• Dave shares inspiration from Isaiah 6 during the morning devotional (bottom right).

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This month is a month of some drastic change, but instead of writing about it, I’ve recorded a short video to fill you in on all that’s going on. Click the play button above to take a look.

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It’s hard to believe that it has been ten years since we spent our first ‘winter’ in Mérida. Although we headed into the Christmas season without the typical blustery winds or early snows of home, we could still hear the carols and melodies both in the stores and on the streets as choruses would sing the message of Christ’s birth for all to hear. There was also the smell of pine, as families purchased live trees to decorate to transform their homes for family gatherings and Christmas celebrations.(Here’s a video clip from our own Christmas tree adventure!) We learned that piñatas were popular with both kids and adults alike during this season, not just for birthdays. Reenacting the Christmas story was also a tradition. One year, our daughter even got to perform as Mary (see picture above).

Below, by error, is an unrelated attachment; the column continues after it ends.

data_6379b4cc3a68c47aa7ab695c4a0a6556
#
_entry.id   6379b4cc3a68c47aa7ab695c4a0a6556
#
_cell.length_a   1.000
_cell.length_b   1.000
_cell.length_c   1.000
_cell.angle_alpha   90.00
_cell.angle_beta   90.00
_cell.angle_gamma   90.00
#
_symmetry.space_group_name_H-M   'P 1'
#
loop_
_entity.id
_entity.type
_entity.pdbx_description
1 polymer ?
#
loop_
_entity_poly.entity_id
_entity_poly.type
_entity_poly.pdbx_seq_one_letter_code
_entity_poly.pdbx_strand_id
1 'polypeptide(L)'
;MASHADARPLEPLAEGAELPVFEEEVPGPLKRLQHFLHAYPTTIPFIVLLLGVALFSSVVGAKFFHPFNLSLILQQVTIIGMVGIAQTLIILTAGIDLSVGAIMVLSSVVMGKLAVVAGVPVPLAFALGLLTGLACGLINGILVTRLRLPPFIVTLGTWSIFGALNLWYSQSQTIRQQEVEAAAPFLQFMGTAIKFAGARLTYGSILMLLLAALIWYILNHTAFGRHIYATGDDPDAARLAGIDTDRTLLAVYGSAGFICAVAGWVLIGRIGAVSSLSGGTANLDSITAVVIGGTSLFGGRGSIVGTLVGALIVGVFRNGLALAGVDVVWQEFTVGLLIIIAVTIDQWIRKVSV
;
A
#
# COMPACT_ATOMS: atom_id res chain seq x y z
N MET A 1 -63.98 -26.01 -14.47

Our first Christmas here, we were invited to share in the festivities of our pastor’s family. There, we discovered that gift giving happens at midnight after the Christmas Eve service and a late family meal. Christmas Day, then, becomes a continuation of family time and eating those all important dinner leftovers.
 
Throughout the past 10 years, we’ve seen that, although the expression may be different, the hope and expectation of the Savior is what unites us regardless of our differences. Thank you for joining with us that we may continue to proclaim this message so that this universal Body of Christ might continue to expand. 

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Isn’t it amazing how a deadline can motivate you to reach your goals? Since 2010, we’ve been working to provide Instituto Bíblico Bethel with modern, adequate facilities to help stimulate its mission of training ministers to reach the lost here in the Yucatan and beyond. While the first floor of our new multipurpose building is now complete and functioning, featuring a kitchen, open cafeteria, and administrative offices, progress on the second floor had been steady but slow. However, a special donation of books from Latin America/Caribbean Library Services set to arrive in October has accelerated the pace toward the completion of the work.